Zubayr Charles recently attended LitNet and the Jakes Gerwel Foundation’s Kommadagga writing workshop in Somerset East. He wrote this piece during the residency.
I will never understand my father, but I understand his love for music.
When I was a child, every Friday before completing our weekly grocery shopping at Pick n Pay, my father and I would first visit Musica Megastore at the V&A Waterfront; this space has now been converted into the V&A Food Market.
Musica Megastore once consisted of two storeys: the bottom level was filled with thousands of CDs (no hyperbole intended) of every music genre that existed at that time, past and present, and the top section of the store was designated as the section for DVDs. While my fingers walked through the latest DVDs, my father, downstairs, would intricately scout the ‘R30 CD’ section, and, by the end, we would both leave the store satisfied with new content for our film and music collections.
My father was, and still is, obsessed with José Feliciano, but he wasn’t obsessed enough to pronounce the Puerto Rican name correctly. If I close my eyes now, I can still see myself opening the cubbyhole of our car to get the albums of “Ho zay” Feliciano, and it is not pronounced “Joe zay”, Daddy. I can also still picture José with his medium long hair, dark sunglasses and guitar between his hands.
José’s music would always blast through the speakers of our Nissan Sentra 1400, and, at first, I was embarrassed by my father’s taste in music. My cool factor at school sunk more and more each morning as I stepped out of the car that screamed “Come on, baby, light my fire” – this was not a good look for a boy who had begun puberty. But, eventually, I learned to love Jose’s music – I wish I could say the same for my father.
He and I have an unhealthy love-hate relationship. Most days, I can’t stand looking at him or talking to him, as there is just too much pain in waiting for someone to change. Why does a man with so much talent allow his own demons to ruin everything in his life? This is a question I don’t, and most probably will never, have the answer to.
My father is known for his quick fingers on a guitar – and his poisonous mouth. He always embarrassed our family with his lack of decorum, but did his gevaarlike music skills make up for his abrasive and crude nature? Although my father can’t read music, he can listen to a song and instantaneously imitate the melody. This surely means that he is highly intelligent and gifted, even as he has mastered the art of playing the guitar, bass, banjo and mandolin; yet, he is emotionally unintelligent. As a child, I wished that my verbally abusive father was a mute musician, that he and his idol could have had more common ground – José being blind from birth – but that wish never came true.
Aside from José, we also listened to the Main Ingredient, Bob Marley, Dionne Warwick, Barry White, Nana Mouskouri (a Greek singer whose surname I never could pronounce) and Shirley Bassey – my father’s other musical obsession.
He was also actively involved in the annual Cape Town Minstrels, as well as the Cape Malay Choirs. Aside from playing the guitar and banjo for the different coloured cultural and music scenes, he also coached various klopse (minstrels).
One year, particularly, my father assisted the klops called the Carnival Dolphins – a team that originated in the community of Rocklands in Mitchells Plain. That year, he persuaded the Carnival Dolphins to sing the popular ’90s ballad “The wind beneath my wings” for one of the categories of the annual Kaapse Klopse Carnival. And which two artists coincidentally covered that song? Nana Mouskouri and Shirley Bassey. However, the Carnival Dolphins managed to attain second prize, and even my father’s favourite singers couldn’t help them win.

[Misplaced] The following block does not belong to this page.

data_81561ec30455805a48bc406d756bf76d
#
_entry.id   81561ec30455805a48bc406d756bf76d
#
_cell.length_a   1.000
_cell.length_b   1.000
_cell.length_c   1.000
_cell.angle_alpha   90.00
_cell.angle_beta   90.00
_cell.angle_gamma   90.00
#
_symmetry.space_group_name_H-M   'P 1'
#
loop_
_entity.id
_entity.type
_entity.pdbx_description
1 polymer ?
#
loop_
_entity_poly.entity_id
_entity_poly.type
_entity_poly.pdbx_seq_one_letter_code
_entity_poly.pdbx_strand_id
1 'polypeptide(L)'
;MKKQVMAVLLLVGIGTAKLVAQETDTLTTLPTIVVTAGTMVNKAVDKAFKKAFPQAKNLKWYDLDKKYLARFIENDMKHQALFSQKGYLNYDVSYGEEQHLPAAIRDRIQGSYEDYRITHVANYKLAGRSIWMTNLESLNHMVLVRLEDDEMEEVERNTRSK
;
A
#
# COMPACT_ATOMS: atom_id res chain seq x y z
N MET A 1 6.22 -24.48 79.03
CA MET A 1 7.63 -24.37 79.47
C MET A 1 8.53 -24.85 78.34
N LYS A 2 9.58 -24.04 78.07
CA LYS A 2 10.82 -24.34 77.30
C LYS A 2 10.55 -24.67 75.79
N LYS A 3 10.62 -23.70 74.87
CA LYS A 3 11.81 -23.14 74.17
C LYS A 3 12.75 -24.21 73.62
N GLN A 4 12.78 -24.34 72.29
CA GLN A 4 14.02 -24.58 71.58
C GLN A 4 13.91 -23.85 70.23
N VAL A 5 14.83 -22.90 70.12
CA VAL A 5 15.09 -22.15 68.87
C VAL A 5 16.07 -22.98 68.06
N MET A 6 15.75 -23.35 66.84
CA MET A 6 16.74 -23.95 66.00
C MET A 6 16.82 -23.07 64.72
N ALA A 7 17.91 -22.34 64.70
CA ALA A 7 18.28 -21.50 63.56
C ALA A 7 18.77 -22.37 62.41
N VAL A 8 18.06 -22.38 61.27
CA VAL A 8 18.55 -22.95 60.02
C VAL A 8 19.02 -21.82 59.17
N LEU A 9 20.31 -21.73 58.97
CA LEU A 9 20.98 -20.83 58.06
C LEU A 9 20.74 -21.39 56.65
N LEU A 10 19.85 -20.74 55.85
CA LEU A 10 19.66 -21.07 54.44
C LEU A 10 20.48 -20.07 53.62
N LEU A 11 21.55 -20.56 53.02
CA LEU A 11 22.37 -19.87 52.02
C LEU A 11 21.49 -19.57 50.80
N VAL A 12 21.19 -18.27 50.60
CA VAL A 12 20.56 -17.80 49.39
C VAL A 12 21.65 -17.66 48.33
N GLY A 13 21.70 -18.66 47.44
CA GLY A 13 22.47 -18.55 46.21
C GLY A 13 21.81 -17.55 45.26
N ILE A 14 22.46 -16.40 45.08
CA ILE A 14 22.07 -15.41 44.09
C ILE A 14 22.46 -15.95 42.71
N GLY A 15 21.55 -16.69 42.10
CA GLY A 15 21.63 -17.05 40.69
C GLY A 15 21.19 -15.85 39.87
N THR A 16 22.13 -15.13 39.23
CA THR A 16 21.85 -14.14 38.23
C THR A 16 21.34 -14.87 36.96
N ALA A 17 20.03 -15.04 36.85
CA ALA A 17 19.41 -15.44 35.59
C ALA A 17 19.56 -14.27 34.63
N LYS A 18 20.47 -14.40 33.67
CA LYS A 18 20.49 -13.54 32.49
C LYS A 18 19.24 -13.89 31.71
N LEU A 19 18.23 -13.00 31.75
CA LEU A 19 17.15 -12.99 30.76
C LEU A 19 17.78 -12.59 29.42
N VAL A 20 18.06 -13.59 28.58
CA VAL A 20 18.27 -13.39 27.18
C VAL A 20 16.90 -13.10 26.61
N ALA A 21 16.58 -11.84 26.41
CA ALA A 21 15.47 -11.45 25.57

To this day, my father and I debate which version is better: he likes Nana’s version because, as he often explains, the beginning background music goes, “Da ra ta ta ta … da ra ta ta ta … The wind beneath my wings,” before Nana starts singing, “It must’ve been colder in my shadow,” whereas I, automatically biased, prefer Shirley’s. Later in my teenage years, I would learn that the song was originally sung by Bette Midler, but after garnering that information, I couldn’t take Bette Midler seriously as a singer, because in my mind she was the cynical woman from The First Wives Club.
My father and I go for months without speaking to each other. This ongoing cycle usually starts after he says something crude and vulgar, mixed with colourful language, and I’m left thinking about why I forgave him for his prior transgression. The Holy Quran states, “Say not to them a word of disrespect … but address them in term of honour” (chapter 17:23–25), but what do we as children do when our parents disrespect and verbally abuse us?
I suppose our personalities are similar, so, instead of us being close friends, we end up clashing. Before writing this piece, I decided to swallow my pride and phone him in order to get my facts checked. Up until that point, he and I had spoken only three months before. Because my number is listed as private, he didn’t answer immediately.
“Hoeko’ antwoord jy nie jou phone nie? Dink jy ek is ’n debt collector?” I sent a WhatsApp message, and he instantly replied with, “No, my boy, ek skuld vir niemand geld’ie.”
After getting his attention, I phoned my father again, and he answered the phone by saying, “Salaam, it’s nice to hear from you.” He and I reminisced about the music of Nana Mouskouri and Shirley Bassey, and this time he agreed that Shirley’s version of “The wind beneath my wings” is indeed better.
As I pressed the red button that ended our call, I realised that perhaps the clichéd saying is true: “Music brings people together.”